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Today's top trends in teaching
Why US classrooms are starting to resemble arcades
Why US classrooms are starting to resemble arcades
Bill would help the developmentally disabled attend college
Bill would help the developmentally disabled attend college
Ohio waives teaching license fees for military members, vets
Ohio waives teaching license fees for military members, vets
Deaf teacher's quest for armed service inspires students
Deaf teacher's quest for armed service inspires students
Missouri law aims to help teachers of traumatized children
Missouri law aims to help teachers of traumatized children
1930s and 1940s Highway Classroom Activity Guide
Highways and roads are an integral part of many summer vacations. In these classroom activities, developed for the National Museum of American History exhibition America on the Move, students will use visual, analytical and interpretive skills to examine primary sources including a historical map and photography by Dorthea Lange and answer questions about them to investigate road travel and the role of highways played in the 1930s.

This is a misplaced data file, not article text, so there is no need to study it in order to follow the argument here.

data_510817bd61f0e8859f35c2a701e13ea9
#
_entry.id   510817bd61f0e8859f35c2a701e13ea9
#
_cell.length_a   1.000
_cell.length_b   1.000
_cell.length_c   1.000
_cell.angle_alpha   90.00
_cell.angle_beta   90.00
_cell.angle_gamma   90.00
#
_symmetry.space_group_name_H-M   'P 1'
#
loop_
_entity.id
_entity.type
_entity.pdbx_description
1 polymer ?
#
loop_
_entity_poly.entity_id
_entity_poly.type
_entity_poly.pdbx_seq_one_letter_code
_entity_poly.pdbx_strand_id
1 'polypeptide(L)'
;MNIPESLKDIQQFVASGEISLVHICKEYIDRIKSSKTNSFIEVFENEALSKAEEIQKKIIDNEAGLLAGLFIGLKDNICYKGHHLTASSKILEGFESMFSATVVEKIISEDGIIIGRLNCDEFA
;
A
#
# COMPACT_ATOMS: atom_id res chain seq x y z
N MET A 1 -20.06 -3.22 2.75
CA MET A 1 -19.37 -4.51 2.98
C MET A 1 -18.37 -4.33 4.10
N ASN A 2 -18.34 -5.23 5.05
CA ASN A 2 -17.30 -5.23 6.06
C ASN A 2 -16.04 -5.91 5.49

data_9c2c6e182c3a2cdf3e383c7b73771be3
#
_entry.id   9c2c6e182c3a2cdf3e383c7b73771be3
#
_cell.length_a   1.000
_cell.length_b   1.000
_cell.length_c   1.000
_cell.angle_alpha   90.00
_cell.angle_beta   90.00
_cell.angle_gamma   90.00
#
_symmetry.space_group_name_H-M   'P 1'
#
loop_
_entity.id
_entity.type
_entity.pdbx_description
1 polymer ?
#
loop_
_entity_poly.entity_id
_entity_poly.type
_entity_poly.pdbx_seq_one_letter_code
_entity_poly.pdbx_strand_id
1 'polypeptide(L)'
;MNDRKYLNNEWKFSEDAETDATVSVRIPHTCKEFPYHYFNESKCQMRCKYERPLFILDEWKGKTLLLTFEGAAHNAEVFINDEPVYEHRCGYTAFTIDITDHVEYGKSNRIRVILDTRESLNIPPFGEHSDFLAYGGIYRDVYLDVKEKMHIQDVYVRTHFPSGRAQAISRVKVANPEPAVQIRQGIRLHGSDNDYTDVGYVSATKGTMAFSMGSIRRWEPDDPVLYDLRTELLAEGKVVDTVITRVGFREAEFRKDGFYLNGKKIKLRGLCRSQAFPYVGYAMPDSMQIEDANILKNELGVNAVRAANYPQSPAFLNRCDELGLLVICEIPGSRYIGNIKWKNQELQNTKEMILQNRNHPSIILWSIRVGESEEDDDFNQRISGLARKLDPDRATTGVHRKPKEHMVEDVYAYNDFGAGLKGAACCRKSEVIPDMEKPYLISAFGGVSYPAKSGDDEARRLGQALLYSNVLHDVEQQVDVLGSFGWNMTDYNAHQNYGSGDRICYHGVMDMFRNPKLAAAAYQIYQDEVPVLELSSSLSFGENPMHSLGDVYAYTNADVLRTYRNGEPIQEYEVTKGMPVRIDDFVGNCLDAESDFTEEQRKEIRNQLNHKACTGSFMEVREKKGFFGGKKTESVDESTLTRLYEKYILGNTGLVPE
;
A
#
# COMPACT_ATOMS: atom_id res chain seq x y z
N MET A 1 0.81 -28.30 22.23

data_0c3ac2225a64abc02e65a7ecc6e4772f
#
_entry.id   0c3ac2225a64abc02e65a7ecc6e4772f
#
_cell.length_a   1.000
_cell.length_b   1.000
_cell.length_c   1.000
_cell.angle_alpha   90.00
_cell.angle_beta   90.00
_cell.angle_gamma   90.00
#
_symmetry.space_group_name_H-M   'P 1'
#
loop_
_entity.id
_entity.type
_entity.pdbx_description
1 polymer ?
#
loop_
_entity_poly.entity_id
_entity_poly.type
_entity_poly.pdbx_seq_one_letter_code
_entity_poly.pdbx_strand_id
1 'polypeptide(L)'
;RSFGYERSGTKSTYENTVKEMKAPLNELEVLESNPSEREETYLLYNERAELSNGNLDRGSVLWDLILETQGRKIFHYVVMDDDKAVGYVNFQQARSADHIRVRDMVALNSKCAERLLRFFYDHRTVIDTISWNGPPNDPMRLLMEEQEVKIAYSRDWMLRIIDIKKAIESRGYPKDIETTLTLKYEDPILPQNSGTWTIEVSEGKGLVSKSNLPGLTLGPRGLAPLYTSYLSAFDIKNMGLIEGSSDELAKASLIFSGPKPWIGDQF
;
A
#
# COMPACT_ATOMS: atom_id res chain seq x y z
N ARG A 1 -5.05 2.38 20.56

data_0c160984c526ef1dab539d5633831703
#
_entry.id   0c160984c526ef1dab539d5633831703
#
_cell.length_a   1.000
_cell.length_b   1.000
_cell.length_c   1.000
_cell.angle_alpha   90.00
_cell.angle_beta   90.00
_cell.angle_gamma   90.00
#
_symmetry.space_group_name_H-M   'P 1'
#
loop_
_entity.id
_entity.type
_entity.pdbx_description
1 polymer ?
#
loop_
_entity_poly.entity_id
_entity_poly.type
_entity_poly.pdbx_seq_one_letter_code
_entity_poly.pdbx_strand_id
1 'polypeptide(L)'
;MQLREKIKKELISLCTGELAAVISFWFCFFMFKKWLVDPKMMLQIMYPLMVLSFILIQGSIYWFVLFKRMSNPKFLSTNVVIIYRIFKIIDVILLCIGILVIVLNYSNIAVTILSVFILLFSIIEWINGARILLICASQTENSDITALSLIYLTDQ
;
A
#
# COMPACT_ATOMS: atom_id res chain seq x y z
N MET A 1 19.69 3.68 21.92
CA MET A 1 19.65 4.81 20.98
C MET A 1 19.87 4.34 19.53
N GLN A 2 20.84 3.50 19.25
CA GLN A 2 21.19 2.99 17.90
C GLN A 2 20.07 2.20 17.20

A Deep Dive into the Plans to Take Tourists to the Titanic
Read this Smithsonian magazine article to learn about a daredevil inventor who—for a handsome price—will bring you aboard his groundbreaking submarine to put eyes on the most famous shipwreck of all.
How Alcatraz Has Changed Throughout History
Alcatraz has gone from a ‘place of evil spirits’ in native American lore, to a military prison, to a federal lockup. Today, it’s a tourist attraction that draws people from across the globe. Watch this Smithsonian Channel video to learn more about Alcatraz, an unlikely tourist attraction.
Indonesian Village Turns into a Rainbow to Attract Tourists
Every house and business in Kampung Pelangi is painted in bright rainbow colors. Read this Smithsonian magazine article to see the structures for yourself and to learn about the impact this project has had on the village.
Smithsonian’s Nature of Science: Expedition to Arctic Volcanoes
Some sites are little-known and visited because they are remote. Others because they are dangerous. And some, like the active volcanoes of Alaska’s Western Aleutian Islands, are both. Invite students to join geologist Dr. Elizabeth Cottrell in this video from the Smithsonian’s National Museum of Natural History as she explores these active Arctic volcanoes, searching for evidence of how the continents formed.